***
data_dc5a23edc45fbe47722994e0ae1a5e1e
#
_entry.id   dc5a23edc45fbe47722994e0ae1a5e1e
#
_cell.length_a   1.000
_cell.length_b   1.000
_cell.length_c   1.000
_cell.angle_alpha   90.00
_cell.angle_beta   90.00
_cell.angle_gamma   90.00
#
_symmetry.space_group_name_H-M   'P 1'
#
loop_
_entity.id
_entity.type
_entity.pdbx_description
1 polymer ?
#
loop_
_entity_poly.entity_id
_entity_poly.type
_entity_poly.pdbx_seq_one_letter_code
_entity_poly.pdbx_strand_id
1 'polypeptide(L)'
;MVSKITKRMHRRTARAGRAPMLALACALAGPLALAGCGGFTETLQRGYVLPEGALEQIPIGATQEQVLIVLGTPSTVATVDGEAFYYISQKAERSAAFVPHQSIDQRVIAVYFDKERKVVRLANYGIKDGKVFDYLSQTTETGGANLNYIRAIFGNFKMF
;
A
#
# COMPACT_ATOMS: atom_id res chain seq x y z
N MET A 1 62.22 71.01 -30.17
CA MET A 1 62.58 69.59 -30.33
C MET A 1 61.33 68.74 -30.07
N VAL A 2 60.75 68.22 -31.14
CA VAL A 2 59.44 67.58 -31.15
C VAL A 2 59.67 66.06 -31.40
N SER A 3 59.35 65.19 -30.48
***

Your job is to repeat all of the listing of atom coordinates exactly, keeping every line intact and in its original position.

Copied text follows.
data_dc5a23edc45fbe47722994e0ae1a5e1e
#
_entry.id   dc5a23edc45fbe47722994e0ae1a5e1e
#
_cell.length_a   1.000
_cell.length_b   1.000
_cell.length_c   1.000
_cell.angle_alpha   90.00
_cell.angle_beta   90.00
_cell.angle_gamma   90.00
#
_symmetry.space_group_name_H-M   'P 1'
#
loop_
_entity.id
_entity.type
_entity.pdbx_description
1 polymer ?
#
loop_
_entity_poly.entity_id
_entity_poly.type
_entity_poly.pdbx_seq_one_letter_code
_entity_poly.pdbx_strand_id
1 'polypeptide(L)'
;MVSKITKRMHRRTARAGRAPMLALACALAGPLALAGCGGFTETLQRGYVLPEGALEQIPIGATQEQVLIVLGTPSTVATVDGEAFYYISQKAERSAAFVPHQSIDQRVIAVYFDKERKVVRLANYGIKDGKVFDYLSQTTETGGANLNYIRAIFGNFKMF
;
A
#
# COMPACT_ATOMS: atom_id res chain seq x y z
N MET A 1 62.22 71.01 -30.17
CA MET A 1 62.58 69.59 -30.33
C MET A 1 61.33 68.74 -30.07
N VAL A 2 60.75 68.22 -31.14
CA VAL A 2 59.44 67.58 -31.15
C VAL A 2 59.67 66.06 -31.40
N SER A 3 59.35 65.19 -30.48